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Emily LakdawallaDecember 7, 2006

Mars Odyssey is in safe mode

According to an update posted on the Athena website by Steve Squyres this morning, the Mars Odyssey orbiter has gone in to safe mode, meaning that it has detected some problem that is serious enough to cause it to cease performing its commanded operations and work in a state of low activity until it receives further instructions from Earth. Don't fear a repeat of what happened to Mars Global Surveyor! Spacecraft do go in to safe mode from time to time, and the situation is usually sorted out in a few days. Steve suggests that the safe mode was caused by the major solar activity that's taking place right now: a sunspot called "region 930" is ejecting flares and generally making life difficult for a lot of spacecraft.

The reason that Steve is concerned about this is that Odyssey represents Spirit and Opportunity's main link to Earth, so there won't be a lot of new data coming down from the rovers until Odyssey is brought back online. This is unfortunate timing, because Mars is currently just about as distant from Earth as it can be, which meant that the bandwidth available for the rovers was already at just about at its lowest level. At the same time, Opportunity is exploring Victoria crater, trying to capture as many panoramic images as possible from each cape before driving around to the next cape. It's not fair! I hope that the safing of Odyssey doesn't cost us too many hard-won rover images.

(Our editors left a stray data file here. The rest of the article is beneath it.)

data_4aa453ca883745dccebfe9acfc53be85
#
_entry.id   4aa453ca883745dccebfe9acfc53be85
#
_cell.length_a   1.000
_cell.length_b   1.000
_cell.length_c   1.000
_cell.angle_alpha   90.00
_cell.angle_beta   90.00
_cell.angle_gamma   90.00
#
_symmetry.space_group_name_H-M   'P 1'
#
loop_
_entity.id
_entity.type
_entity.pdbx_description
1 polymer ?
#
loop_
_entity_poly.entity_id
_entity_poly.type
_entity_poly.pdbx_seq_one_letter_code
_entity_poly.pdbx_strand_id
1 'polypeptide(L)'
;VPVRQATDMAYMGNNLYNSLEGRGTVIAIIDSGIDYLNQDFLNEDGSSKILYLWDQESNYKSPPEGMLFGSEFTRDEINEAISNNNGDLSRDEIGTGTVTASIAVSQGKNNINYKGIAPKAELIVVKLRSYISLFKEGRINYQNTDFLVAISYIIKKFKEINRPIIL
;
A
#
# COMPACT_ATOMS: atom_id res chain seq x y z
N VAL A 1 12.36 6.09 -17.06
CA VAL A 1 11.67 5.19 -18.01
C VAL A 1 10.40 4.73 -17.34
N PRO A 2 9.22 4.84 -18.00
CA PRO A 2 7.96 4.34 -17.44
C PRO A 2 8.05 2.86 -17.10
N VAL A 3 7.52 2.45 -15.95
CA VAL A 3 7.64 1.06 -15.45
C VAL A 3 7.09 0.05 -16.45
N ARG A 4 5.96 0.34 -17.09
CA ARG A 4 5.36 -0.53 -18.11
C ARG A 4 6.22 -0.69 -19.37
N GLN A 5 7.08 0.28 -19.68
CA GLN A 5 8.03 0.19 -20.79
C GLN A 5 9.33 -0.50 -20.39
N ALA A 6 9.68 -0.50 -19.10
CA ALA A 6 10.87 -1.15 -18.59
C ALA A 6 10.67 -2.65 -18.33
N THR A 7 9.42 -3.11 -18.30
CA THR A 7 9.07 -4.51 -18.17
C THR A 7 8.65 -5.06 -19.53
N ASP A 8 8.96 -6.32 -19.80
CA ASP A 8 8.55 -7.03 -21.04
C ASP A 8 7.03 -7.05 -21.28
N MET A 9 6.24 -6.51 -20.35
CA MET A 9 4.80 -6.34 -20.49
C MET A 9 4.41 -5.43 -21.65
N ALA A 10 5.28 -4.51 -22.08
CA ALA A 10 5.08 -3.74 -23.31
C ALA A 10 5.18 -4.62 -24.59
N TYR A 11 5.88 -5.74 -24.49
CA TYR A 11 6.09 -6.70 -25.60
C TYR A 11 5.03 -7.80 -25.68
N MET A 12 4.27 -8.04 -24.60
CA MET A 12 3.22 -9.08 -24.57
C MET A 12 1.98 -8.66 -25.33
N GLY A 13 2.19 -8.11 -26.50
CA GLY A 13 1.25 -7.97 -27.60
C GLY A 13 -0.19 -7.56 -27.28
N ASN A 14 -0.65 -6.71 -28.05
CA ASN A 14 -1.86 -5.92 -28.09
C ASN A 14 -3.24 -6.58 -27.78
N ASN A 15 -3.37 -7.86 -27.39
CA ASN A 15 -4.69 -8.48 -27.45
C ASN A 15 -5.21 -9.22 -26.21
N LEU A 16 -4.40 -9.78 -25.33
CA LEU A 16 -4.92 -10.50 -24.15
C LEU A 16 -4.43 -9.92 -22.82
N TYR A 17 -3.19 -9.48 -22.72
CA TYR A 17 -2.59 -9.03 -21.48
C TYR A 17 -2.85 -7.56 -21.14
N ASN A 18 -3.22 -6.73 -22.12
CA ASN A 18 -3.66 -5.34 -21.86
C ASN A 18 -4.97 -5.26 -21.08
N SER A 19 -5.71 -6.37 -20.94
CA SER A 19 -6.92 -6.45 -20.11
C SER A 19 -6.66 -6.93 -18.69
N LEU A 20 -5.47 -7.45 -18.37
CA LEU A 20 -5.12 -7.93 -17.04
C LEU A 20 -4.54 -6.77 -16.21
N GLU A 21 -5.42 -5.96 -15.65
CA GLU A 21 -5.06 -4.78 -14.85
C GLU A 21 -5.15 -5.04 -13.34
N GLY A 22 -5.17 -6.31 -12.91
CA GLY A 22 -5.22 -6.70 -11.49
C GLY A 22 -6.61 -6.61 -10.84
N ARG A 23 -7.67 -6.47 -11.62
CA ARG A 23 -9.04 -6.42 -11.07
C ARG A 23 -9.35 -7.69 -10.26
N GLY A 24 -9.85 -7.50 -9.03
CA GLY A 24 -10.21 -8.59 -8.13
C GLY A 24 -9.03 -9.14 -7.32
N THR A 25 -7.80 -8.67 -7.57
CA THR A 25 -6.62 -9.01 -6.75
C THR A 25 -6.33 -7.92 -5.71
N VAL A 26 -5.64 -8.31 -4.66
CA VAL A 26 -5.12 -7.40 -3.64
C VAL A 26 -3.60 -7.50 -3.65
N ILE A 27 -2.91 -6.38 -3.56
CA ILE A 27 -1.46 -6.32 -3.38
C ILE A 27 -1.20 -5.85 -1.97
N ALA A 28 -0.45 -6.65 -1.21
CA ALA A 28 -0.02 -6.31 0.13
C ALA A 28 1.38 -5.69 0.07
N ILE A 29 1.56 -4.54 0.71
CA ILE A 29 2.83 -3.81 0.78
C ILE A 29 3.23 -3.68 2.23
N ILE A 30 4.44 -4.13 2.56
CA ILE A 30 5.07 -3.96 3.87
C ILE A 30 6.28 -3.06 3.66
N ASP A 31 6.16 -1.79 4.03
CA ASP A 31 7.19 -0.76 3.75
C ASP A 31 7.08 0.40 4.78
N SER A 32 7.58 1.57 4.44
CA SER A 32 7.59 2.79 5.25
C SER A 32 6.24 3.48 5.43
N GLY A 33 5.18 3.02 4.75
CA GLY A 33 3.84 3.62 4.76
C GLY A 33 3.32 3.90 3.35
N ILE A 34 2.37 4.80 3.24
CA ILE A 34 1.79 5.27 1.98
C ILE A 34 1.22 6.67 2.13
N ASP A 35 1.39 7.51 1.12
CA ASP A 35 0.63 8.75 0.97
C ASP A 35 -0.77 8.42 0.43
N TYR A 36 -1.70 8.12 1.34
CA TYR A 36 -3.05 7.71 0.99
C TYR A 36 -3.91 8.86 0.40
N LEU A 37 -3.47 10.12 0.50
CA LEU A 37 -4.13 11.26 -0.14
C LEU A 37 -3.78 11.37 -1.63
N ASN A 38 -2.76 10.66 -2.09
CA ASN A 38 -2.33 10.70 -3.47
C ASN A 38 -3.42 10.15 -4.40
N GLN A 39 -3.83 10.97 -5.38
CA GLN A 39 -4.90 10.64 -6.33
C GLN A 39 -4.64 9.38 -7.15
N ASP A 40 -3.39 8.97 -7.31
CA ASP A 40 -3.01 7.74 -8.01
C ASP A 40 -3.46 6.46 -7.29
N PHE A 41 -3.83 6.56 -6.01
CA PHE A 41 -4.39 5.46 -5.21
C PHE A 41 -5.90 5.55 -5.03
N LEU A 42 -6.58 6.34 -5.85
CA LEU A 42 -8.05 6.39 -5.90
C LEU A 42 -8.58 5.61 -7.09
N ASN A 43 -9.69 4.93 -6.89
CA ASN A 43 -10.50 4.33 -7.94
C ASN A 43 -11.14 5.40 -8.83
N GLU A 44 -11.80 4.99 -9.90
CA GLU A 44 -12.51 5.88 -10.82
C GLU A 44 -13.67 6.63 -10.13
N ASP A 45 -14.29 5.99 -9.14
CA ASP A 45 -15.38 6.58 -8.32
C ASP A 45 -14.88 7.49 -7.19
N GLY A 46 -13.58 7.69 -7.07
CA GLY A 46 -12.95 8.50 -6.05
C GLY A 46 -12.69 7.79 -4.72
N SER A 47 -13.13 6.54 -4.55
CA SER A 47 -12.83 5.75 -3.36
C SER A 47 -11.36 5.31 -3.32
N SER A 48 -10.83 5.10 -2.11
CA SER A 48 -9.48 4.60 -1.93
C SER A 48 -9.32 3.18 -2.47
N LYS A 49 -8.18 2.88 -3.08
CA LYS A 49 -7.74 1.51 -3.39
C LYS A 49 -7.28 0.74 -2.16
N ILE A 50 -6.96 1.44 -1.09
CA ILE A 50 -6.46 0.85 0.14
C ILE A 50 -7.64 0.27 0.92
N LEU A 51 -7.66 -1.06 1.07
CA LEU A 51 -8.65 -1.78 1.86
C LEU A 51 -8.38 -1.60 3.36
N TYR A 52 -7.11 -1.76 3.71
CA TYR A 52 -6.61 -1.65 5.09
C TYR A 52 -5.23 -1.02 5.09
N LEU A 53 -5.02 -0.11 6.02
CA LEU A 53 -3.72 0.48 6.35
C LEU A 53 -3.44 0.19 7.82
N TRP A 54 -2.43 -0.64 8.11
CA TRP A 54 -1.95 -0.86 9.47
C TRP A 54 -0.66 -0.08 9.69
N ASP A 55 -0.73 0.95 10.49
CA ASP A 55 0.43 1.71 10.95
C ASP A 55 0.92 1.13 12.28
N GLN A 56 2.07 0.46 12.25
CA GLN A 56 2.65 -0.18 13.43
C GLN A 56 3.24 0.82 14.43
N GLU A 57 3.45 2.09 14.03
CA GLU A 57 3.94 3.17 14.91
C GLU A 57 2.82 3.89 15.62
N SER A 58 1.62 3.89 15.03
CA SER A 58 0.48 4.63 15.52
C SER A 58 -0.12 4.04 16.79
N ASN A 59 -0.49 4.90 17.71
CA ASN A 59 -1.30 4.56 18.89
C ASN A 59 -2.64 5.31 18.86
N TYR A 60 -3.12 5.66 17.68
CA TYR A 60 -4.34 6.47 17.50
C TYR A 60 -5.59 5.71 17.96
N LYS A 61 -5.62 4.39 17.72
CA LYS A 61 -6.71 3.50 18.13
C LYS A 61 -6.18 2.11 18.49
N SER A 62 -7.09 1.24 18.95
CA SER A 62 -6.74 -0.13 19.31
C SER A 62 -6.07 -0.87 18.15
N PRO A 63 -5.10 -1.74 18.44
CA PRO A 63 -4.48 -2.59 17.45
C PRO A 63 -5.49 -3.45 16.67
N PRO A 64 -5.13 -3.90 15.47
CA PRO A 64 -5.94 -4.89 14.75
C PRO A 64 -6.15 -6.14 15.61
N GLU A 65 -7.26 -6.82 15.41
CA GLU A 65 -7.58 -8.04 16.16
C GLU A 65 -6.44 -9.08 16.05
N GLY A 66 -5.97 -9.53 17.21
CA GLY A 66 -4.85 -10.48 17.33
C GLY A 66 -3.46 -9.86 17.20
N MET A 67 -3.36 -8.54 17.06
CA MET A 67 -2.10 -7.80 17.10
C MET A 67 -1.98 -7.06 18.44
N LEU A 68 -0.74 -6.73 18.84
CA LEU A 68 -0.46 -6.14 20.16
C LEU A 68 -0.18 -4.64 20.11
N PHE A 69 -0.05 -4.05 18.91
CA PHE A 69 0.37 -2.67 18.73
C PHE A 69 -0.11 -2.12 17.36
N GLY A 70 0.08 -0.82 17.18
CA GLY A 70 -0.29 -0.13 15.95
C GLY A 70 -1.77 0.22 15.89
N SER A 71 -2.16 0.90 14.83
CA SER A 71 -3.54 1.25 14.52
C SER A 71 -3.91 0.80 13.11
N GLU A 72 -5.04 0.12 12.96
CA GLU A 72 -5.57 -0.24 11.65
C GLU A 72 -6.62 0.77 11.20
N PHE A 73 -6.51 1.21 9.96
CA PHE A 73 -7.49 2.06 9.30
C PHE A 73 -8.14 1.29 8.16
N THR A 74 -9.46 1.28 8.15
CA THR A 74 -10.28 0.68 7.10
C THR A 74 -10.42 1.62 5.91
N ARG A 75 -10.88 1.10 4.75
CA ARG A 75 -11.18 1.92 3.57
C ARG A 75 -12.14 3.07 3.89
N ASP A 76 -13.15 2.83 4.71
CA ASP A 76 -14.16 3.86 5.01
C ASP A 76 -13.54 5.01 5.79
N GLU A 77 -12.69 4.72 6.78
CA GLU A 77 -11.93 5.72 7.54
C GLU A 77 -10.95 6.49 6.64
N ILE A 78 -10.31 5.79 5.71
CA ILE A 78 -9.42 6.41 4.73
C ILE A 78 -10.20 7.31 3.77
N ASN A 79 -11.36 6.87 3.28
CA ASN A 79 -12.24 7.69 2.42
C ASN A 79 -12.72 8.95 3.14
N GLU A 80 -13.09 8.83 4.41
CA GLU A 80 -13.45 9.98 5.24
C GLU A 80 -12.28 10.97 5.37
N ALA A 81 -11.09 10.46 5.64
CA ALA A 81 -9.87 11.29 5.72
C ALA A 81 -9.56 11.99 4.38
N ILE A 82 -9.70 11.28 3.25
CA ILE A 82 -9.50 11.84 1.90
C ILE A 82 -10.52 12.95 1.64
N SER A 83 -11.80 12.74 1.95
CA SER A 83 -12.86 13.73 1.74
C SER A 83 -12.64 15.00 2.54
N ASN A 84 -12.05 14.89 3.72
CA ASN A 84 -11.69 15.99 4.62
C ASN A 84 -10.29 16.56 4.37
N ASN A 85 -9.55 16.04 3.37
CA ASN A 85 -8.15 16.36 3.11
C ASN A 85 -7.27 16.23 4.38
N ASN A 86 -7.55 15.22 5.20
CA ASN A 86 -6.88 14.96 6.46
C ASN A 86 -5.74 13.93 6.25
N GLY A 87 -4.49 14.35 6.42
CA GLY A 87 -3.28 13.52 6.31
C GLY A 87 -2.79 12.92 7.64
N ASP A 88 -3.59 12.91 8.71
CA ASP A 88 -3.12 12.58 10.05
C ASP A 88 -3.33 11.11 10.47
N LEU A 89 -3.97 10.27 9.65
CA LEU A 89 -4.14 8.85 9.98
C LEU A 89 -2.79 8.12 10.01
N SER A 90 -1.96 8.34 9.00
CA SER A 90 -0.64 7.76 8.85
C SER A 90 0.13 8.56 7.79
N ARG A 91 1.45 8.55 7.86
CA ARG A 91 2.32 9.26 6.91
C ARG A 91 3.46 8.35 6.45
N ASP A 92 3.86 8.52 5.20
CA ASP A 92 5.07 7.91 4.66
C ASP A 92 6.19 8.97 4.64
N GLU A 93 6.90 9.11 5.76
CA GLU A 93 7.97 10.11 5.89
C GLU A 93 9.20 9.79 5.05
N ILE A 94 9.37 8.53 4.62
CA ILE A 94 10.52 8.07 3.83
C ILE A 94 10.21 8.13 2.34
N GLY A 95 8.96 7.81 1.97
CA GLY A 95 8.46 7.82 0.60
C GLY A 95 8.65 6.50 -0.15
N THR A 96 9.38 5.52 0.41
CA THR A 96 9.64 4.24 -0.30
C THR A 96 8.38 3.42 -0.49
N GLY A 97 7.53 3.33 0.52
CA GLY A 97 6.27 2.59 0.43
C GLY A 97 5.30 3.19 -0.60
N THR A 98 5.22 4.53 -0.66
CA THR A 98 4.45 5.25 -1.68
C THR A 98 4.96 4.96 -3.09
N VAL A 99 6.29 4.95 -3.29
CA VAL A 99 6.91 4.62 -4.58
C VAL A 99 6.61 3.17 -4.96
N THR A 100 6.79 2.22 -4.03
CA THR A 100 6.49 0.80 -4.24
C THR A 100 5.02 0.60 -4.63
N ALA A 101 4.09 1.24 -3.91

Want to know what's going on with the Sun? Check out NOAA's Space Weather website.

Read more: Mars Odyssey, mission status

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Emily Lakdawalla

Senior Editor and Planetary Evangelist for The Planetary Society
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